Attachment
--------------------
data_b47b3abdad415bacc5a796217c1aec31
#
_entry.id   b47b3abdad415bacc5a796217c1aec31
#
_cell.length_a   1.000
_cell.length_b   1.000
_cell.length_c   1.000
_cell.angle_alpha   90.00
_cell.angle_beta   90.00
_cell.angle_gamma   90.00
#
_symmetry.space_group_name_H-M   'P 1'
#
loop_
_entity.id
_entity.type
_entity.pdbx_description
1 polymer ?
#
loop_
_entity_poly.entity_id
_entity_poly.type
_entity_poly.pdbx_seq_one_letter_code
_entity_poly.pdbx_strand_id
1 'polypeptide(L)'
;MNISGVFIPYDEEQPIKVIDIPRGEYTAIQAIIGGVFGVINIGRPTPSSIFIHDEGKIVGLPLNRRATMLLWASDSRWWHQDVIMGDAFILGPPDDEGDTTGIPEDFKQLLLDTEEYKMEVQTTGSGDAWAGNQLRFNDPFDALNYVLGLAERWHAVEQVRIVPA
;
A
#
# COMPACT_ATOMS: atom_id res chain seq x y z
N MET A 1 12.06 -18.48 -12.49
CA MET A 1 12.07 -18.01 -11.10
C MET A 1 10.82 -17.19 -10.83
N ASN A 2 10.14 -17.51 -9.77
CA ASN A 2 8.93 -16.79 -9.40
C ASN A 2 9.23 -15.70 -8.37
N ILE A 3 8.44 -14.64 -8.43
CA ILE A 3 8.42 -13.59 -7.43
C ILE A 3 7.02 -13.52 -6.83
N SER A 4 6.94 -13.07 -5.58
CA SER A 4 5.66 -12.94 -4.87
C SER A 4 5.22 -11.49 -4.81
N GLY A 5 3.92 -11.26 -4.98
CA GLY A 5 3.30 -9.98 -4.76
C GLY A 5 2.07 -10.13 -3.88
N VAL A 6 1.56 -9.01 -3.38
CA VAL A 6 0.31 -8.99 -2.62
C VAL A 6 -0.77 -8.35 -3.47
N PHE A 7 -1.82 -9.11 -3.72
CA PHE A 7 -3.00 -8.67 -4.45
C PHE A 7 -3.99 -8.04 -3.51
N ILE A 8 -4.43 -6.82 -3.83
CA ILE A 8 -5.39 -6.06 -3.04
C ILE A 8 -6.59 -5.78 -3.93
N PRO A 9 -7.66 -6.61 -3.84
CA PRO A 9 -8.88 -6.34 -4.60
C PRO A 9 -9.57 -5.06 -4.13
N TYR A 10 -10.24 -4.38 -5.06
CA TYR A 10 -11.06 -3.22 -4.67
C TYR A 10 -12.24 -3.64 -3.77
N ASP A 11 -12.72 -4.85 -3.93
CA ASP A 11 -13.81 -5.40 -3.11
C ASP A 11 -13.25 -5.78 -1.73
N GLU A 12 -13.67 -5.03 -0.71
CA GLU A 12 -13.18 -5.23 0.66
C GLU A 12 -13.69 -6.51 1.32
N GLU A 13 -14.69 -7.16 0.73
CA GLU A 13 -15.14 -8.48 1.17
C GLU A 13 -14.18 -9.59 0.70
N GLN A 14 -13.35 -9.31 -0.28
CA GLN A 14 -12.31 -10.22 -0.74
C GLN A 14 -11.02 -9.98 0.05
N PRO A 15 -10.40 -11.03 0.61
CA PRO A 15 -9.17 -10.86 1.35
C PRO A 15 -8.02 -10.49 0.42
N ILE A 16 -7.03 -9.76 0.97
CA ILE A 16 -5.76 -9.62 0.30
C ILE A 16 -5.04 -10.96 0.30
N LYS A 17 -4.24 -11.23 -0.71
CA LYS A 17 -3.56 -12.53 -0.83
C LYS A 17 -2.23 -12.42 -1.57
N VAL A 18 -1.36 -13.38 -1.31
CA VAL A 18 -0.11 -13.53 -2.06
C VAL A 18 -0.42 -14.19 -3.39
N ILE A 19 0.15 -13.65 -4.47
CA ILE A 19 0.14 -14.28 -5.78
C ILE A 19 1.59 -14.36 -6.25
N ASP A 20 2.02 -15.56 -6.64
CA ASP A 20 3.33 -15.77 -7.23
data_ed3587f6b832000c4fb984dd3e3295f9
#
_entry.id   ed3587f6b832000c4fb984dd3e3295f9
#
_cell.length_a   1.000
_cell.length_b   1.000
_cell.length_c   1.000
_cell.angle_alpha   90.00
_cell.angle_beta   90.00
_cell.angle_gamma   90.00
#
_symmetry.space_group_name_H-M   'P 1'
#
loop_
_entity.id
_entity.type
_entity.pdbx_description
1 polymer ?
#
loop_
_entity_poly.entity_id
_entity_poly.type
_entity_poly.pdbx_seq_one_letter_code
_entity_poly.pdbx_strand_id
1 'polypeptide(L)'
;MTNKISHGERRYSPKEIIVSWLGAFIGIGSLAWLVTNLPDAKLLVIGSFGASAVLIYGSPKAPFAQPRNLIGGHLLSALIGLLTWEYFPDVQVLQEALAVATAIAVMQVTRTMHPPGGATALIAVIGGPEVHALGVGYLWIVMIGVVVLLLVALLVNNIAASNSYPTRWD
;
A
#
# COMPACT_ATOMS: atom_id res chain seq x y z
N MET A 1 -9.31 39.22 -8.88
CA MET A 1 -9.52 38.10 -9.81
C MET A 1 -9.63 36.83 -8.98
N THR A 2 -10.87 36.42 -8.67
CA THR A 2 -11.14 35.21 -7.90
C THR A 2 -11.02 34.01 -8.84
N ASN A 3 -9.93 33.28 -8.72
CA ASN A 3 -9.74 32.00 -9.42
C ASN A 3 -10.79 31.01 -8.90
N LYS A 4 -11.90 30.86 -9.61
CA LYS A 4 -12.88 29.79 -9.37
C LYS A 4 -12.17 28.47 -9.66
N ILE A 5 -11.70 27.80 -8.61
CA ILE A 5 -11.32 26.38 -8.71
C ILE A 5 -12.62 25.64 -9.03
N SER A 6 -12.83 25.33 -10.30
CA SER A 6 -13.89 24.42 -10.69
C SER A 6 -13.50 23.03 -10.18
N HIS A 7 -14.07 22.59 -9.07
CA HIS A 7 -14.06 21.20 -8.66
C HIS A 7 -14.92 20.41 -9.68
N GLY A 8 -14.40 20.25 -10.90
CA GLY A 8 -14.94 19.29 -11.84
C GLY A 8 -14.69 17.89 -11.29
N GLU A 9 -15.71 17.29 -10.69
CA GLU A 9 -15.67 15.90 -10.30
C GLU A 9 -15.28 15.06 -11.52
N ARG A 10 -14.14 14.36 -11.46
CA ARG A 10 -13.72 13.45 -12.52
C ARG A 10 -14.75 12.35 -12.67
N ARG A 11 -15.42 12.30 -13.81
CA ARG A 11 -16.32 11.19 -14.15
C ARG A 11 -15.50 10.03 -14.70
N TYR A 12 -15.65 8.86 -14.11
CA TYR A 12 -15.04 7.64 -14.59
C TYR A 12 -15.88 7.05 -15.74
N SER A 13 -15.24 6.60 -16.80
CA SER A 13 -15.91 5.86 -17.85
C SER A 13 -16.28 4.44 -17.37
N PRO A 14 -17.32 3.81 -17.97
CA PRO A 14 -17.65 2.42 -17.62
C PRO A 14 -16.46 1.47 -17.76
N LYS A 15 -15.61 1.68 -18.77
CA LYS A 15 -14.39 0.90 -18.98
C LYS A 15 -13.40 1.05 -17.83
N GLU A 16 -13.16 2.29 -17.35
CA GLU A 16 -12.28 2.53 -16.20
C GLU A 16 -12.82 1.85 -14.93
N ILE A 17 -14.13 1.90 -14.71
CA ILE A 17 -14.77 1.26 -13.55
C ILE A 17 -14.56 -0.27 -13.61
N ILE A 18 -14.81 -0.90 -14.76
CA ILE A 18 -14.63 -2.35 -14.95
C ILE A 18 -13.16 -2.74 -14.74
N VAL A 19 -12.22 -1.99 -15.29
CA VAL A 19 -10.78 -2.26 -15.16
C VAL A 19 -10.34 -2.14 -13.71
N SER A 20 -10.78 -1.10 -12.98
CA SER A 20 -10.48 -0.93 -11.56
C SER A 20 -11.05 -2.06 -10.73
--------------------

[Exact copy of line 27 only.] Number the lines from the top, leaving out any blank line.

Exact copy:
;